Exciton delocalization drives rapid singlet fission in nanoparticles of acene derivatives

Ryan D. Pensack, Andrew J. Tilley, Sean R. Parkin, Tia S. Lee, Marcia M. Payne, Dong Gao, Ashlee A. Jahnke, Daniel G. Oblinsky, Peng Fei Li, John E. Anthony, Dwight S. Seferos, Gregory D. Scholes

Research output: Contribution to journalArticlepeer-review

188 Scopus citations


We compare the singlet fission dynamics of five pentacene derivatives precipitated to form nanoparticles. Two nanoparticle types were distinguished by differences in their solid-state order and kinetics of triplet formation. Nanoparticles that comprise primarily weakly coupled chromophores lack the bulk structural order of the single crystal and exhibit nonexponential triplet formation kinetics (Type I), while nanoparticles that comprise primarily more strongly coupled chromophores exhibit order resembling that of the bulk crystal and triplet formation kinetics associated with the intrinsic singlet fission rates (Type II). In the highly ordered nanoparticles, singlet fission occurs most rapidly. We relate the molecular packing arrangement derived from the crystal structure of the pentacene derivatives to their singlet fission dynamics and find that slip stacking leads to rapid, subpicosecond singlet fission. We present evidence that exciton delocalization, coincident with an increased relative admixture of charge-transfer configurations in the description of the exciton wave function, facilitates rapid triplet pair formation in the case of single-step singlet fission. We extend the study to include two hexacene derivatives and find that these conclusions are generally applicable. This work highlights acene derivatives as versatile singlet fission chromophores and shows how chemical functionalization affects both solid-state order and exciton interactions and how these attributes in turn affect the rate of singlet fission.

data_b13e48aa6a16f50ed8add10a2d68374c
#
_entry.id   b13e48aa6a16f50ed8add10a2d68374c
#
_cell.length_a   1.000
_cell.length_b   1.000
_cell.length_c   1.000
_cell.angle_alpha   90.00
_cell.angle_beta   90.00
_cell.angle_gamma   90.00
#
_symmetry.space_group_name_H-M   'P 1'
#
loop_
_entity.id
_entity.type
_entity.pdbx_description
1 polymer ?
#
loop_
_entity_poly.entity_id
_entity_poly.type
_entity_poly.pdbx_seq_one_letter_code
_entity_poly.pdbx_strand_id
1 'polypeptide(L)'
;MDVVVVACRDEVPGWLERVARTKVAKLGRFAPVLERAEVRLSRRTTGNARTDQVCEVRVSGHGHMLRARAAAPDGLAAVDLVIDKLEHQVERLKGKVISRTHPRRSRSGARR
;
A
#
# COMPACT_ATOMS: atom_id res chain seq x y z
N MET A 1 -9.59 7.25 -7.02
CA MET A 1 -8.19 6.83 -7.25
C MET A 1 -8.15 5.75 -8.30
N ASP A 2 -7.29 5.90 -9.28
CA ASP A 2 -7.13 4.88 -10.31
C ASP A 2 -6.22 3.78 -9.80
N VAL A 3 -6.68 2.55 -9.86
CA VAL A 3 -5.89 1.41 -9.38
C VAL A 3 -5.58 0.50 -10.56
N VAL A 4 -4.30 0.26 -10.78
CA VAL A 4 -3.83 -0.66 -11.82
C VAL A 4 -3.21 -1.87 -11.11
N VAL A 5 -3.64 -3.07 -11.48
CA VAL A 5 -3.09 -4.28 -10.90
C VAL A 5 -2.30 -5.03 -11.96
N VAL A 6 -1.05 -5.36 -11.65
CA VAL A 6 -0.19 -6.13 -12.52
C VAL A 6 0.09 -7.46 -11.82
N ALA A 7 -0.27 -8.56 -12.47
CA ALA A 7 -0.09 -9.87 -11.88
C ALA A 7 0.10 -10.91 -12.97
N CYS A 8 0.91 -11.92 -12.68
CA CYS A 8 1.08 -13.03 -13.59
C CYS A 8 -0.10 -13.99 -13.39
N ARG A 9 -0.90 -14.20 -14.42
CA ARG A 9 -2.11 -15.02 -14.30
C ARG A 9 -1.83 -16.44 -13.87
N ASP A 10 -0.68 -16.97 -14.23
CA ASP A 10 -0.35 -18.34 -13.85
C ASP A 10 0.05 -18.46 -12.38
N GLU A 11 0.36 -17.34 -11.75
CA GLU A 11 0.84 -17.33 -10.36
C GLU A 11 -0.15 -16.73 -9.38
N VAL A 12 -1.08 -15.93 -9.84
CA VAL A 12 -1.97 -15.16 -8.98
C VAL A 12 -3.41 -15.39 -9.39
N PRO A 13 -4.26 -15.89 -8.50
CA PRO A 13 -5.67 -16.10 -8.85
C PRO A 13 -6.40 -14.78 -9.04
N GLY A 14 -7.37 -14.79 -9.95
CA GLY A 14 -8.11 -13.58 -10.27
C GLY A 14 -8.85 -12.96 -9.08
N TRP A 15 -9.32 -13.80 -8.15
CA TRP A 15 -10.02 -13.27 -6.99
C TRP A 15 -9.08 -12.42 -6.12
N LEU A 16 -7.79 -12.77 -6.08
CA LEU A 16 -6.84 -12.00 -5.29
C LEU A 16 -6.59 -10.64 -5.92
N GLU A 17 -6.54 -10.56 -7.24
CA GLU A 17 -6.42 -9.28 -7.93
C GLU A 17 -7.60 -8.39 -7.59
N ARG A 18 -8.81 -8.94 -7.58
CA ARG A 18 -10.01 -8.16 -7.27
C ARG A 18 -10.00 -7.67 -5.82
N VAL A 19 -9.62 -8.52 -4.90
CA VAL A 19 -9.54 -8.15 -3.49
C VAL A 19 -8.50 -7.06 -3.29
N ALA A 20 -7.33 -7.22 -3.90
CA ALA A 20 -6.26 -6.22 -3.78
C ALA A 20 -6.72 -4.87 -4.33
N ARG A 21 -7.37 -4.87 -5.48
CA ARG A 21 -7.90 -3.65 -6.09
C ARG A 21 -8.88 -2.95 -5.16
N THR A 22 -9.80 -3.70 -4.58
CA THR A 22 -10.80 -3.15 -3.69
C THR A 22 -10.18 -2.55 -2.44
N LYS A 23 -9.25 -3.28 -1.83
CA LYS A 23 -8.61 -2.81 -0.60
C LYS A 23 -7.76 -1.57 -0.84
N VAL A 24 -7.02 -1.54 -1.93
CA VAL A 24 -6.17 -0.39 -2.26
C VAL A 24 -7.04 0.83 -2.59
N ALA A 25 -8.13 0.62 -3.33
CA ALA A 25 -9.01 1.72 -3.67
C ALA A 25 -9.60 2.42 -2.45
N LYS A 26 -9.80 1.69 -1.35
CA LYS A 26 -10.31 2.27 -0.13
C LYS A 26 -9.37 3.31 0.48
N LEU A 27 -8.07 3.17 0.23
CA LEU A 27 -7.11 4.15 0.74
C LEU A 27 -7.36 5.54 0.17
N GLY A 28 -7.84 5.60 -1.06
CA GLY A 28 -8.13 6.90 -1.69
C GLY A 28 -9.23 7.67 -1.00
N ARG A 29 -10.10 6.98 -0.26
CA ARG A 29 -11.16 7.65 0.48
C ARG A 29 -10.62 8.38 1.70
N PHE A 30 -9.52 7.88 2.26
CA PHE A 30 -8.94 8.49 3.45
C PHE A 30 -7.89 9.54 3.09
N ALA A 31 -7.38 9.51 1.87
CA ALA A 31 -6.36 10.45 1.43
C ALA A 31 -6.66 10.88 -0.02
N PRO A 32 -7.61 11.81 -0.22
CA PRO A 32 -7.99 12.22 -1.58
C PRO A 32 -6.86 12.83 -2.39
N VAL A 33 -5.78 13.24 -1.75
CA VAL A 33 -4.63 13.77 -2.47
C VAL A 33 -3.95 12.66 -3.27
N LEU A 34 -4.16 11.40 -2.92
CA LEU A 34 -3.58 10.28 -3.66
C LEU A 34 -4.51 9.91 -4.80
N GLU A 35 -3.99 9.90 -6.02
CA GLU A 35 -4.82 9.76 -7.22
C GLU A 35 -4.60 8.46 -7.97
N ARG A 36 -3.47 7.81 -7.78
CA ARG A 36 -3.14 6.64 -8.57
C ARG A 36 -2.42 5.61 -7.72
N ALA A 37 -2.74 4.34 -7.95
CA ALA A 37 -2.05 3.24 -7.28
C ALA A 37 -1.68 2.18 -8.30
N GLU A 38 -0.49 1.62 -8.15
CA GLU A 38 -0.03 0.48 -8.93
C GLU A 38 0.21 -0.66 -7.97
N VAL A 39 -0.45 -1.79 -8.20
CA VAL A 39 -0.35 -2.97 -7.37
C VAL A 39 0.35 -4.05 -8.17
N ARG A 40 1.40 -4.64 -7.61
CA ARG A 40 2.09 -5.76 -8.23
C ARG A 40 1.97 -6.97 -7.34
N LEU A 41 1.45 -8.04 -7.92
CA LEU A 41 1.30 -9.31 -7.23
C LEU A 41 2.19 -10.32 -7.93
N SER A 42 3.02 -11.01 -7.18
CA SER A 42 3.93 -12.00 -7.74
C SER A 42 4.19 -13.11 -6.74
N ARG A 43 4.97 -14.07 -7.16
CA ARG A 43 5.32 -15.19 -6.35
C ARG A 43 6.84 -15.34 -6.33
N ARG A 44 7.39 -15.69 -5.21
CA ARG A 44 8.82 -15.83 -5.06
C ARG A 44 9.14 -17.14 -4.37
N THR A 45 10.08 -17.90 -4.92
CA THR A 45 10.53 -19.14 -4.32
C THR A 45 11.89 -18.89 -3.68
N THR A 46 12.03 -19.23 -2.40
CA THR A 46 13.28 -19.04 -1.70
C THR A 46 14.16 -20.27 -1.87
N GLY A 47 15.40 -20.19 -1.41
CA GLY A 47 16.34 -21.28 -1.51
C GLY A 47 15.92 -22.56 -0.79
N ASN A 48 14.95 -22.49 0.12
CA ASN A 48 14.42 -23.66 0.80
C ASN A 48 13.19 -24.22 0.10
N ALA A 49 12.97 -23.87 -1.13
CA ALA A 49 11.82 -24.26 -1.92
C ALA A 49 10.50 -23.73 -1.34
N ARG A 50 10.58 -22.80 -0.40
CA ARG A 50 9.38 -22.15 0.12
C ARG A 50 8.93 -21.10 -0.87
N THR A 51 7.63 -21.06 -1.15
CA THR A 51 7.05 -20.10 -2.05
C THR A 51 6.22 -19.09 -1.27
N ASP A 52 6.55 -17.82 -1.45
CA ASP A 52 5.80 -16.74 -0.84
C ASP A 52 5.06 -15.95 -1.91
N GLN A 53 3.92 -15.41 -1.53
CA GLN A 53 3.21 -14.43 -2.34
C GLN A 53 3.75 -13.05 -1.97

Original languageEnglish (US)
Pages (from-to)6790-6803
Number of pages14
JournalJournal of the American Chemical Society
Issue number21
StatePublished - Jun 3 2015

All Science Journal Classification (ASJC) codes

  • General Chemistry
  • Biochemistry
  • Catalysis
  • Colloid and Surface Chemistry


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